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2 minutes reading time (490 words)

Part 1 - A History of RPM

20190916_rpm Getting a fuller understanding of RPM

In this series of articles, I plan on sharing my insights into RPM and how this metric has impacted all our lives in the domain industry over the last decade. I hope you enjoy the articles as much as I have writing them.

For those of you that are unaware, RPM means Revenue Per Thousand Visitors. I find that very few people understand how this universally accepted measurement term is calculated and how it can vary from one provider to another. During the following articles I will be referring to how RPM has shaped the history of the domain industry….

Most people would be aware of the formula for a domain’s RPM looks like the one below:

Simplistic RPM formula

This looks simple enough until you begin to dig into it. The reality is that a sustainable market RPM formula it looks something more akin to the following:

Extended RPM Formula

I know that it looks really complicated and that some readers have already bailed but this equation is the one that many of us build our businesses upon. I hope you can hang in there just a little bit more so that we can see what all this mumbo jumbo means.

Essentially it says, more revenue is generated per thousand views if the views are humans and the advertiser demand is high. The funny little symbols at the front of each line just says to sum these values across time.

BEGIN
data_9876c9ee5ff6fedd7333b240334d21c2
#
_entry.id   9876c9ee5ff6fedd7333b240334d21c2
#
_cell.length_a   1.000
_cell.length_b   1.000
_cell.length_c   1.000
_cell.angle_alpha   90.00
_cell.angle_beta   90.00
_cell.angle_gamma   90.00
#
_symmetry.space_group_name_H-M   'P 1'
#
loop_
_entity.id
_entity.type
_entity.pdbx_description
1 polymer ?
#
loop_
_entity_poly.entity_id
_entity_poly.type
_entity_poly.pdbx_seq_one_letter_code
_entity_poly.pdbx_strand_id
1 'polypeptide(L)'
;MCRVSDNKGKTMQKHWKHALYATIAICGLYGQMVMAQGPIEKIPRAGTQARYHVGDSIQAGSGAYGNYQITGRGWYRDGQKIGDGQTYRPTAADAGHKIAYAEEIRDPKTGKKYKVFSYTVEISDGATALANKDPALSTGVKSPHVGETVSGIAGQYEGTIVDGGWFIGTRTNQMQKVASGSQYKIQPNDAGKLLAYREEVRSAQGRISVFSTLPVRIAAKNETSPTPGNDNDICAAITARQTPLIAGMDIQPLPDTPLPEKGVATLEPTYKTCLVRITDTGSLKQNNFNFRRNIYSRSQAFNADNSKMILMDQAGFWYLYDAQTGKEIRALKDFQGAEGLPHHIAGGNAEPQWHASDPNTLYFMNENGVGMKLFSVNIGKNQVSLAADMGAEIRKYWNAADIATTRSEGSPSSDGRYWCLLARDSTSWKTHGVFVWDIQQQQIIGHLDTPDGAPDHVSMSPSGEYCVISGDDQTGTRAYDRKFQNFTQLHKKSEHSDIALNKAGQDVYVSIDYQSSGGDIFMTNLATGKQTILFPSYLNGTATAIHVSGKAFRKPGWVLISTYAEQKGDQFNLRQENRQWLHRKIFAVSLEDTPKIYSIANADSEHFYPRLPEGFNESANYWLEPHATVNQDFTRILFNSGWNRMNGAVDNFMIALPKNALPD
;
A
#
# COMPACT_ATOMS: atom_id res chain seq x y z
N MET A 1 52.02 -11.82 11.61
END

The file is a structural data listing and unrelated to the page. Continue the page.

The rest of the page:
In reality we should break it down a LOT more by pulling out why advertisers pay the prices they pay per click. From a very simplistic perspective, for each market vertical advertisers should pay up to the level where they can generate sufficient profit from their advertising expenditure to remain sustainable.

This means we could say something like the following:

Formula for profitability

I've deliberated completely ignored conversions, website performance, advertising copy etc. and wrapped them all up with "Revenue Sales". From a definitional perspective, revenue from sales is how much the advertiser generates in each transaction and this can vary greatly depending upon the brand etc.

Expenses are what it takes to run the company, make the widgets and the PPC cost is the cost of advertising on Google (for this case). The revenue from sales and expenses is really what separates companies out from one another in the eyes of consumers while PPC cost is achieved via the open Google marketplace for traffic.

There are a few additional items in the RPM formula that requires further examination. G, the Google margin is combined with a Google tier margin with acts as a kind of rebate for those companies that achieve a level of traffic scale.

That's it for the maths lesson and article one in the series. The following articles are going to be telling a story about the domain industry and how RPM is the key to understanding what's going on.

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joezeppy on 24 September 2019
Show off! LOL

Hi Mike,

You're a show off but I mean this in the most positive way. I love this stuff. LOL

Hi Mike, You're a show off but I mean this in the most positive way. I love this stuff. LOL
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